I was born in 1998, so it is safe to say that I belong to the “Harry Potter generation”. It’s hard to define what that is, other than to say that the boom of the Harry Potter franchise essentially shaped the kind of books and movies I was exposed to as a child. Harry Potter set the precedent for Percy Jackson and the Olympians, The Hunger Games trilogy, the Twilight saga, and so many other fantasy-driven young adult (YA) narratives. Its success in the box office also made moviemakers take children and YA audiences more seriously.
As much as I would love for this to be a nostalgic blogpost about the wizarding world (despite J.K. Rowling’s recent moral transgressions), I think that would be a disservice to the massive fantasy genre. Yes, Harry Potter was my gateway, as I’m sure it was for countless others, but my understanding of fantasy has evolved immensely since “Chapter 1: The Boy Who Lived”. Instead, in this blogpost, I’m going to argue that reading fantasy can make you a better person.
No, you cry. You can’t stand fantasy. You think it’s silly. Low-brow. Unrealistic. Childish.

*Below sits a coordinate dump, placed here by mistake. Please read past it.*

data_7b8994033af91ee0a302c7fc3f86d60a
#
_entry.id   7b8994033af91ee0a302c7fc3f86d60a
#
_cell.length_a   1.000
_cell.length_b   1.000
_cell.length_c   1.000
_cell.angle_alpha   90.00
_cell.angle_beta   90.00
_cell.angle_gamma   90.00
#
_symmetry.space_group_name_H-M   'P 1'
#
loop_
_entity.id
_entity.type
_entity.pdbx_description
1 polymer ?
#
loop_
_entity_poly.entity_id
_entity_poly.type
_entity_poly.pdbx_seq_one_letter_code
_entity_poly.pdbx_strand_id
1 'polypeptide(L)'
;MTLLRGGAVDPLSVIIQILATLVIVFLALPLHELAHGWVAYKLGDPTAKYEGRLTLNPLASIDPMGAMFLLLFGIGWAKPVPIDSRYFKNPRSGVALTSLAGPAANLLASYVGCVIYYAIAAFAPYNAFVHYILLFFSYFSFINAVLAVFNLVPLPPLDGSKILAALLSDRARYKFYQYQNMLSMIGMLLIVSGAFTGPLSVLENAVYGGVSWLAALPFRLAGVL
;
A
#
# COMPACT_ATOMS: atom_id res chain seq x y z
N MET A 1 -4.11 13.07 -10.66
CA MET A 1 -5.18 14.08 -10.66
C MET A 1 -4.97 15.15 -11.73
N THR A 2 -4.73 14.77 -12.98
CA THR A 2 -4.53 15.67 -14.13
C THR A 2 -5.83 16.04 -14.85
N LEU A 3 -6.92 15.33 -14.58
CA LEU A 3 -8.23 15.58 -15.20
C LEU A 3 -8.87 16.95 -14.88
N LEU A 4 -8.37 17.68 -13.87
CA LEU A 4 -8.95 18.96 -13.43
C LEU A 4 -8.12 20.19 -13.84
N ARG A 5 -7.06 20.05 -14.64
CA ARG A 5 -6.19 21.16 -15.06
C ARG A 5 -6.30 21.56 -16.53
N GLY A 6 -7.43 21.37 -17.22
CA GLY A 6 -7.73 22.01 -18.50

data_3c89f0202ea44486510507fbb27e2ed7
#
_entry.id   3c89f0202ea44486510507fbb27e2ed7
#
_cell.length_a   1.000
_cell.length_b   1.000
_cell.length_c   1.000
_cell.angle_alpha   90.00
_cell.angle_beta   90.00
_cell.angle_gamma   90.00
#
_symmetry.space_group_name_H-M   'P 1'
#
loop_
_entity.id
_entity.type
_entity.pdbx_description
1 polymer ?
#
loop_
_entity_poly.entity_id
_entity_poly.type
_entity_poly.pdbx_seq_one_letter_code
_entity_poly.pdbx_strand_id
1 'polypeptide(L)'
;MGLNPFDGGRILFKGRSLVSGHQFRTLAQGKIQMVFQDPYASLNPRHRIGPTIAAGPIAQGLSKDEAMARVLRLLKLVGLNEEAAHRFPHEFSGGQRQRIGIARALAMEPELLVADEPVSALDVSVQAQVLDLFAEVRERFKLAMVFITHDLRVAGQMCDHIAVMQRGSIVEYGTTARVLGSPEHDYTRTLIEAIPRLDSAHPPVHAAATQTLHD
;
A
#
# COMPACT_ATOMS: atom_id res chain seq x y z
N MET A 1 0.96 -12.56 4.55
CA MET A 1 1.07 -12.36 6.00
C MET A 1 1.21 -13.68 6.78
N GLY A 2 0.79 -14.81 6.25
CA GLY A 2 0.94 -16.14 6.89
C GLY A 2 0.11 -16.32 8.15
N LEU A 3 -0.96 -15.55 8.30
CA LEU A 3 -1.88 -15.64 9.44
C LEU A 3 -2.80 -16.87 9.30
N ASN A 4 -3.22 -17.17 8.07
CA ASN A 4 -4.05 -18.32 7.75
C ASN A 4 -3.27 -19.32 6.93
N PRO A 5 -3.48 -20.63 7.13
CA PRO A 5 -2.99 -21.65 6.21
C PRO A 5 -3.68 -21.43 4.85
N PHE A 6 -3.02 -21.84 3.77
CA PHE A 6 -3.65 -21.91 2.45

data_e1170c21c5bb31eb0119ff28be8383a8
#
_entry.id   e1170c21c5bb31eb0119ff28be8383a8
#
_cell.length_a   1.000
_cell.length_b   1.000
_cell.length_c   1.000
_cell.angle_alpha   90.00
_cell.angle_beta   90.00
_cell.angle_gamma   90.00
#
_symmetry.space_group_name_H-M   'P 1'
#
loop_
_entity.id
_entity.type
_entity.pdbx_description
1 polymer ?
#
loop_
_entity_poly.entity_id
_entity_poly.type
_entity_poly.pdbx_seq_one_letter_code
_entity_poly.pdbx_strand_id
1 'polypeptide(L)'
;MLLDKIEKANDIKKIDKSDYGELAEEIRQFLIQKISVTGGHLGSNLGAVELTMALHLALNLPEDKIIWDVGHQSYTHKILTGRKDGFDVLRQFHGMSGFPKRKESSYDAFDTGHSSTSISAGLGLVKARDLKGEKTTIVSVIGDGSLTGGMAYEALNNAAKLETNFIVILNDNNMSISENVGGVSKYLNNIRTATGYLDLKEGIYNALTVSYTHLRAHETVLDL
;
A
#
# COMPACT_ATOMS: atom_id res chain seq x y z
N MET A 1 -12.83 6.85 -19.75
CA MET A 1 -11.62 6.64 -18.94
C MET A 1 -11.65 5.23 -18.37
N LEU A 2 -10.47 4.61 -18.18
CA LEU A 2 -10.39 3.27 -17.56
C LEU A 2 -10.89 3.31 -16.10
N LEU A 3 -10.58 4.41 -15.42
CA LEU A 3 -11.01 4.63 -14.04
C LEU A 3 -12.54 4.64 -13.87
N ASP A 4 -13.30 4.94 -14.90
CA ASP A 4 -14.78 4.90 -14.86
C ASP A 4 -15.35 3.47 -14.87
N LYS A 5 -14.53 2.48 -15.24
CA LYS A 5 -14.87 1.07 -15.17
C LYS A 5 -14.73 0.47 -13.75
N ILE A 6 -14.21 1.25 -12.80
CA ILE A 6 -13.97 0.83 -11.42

But allow me to try and change your mind.
(I should include a disclaimer here: when I say fantasy, I’m including science fiction. Yes, I know this might cause outrage, but sci-fi is just a futuristic, technological extension of fantasy. You think sci-fi writers aren’t making up stuff with artificial intelligence just as much as fantasy writers are with elves?)
Kids Thrive on Fantasy
Fantasy has always had a place in the stories we consume as children. It’s a creative genre, can be very humorous, and inspires kids to think outside the box. Talking animals, magical powers, fantasy kingdoms, curses and boons and chosen ones… What’s not to love?
But kids aren’t stupid. They understand the differences between reality and fiction. One paper even calls them “naïve skeptics” because they use these distinctions to ask questions and frame an understanding of the world. Fantasy simply helps them contextualise their learnings and figure out what’s considered societally “right” and “wrong” — which is why we have a “moral of the story” and heroes and villains. These metaphors and parables make problems easy to understand so kids can extract their values and learn to apply them in real life.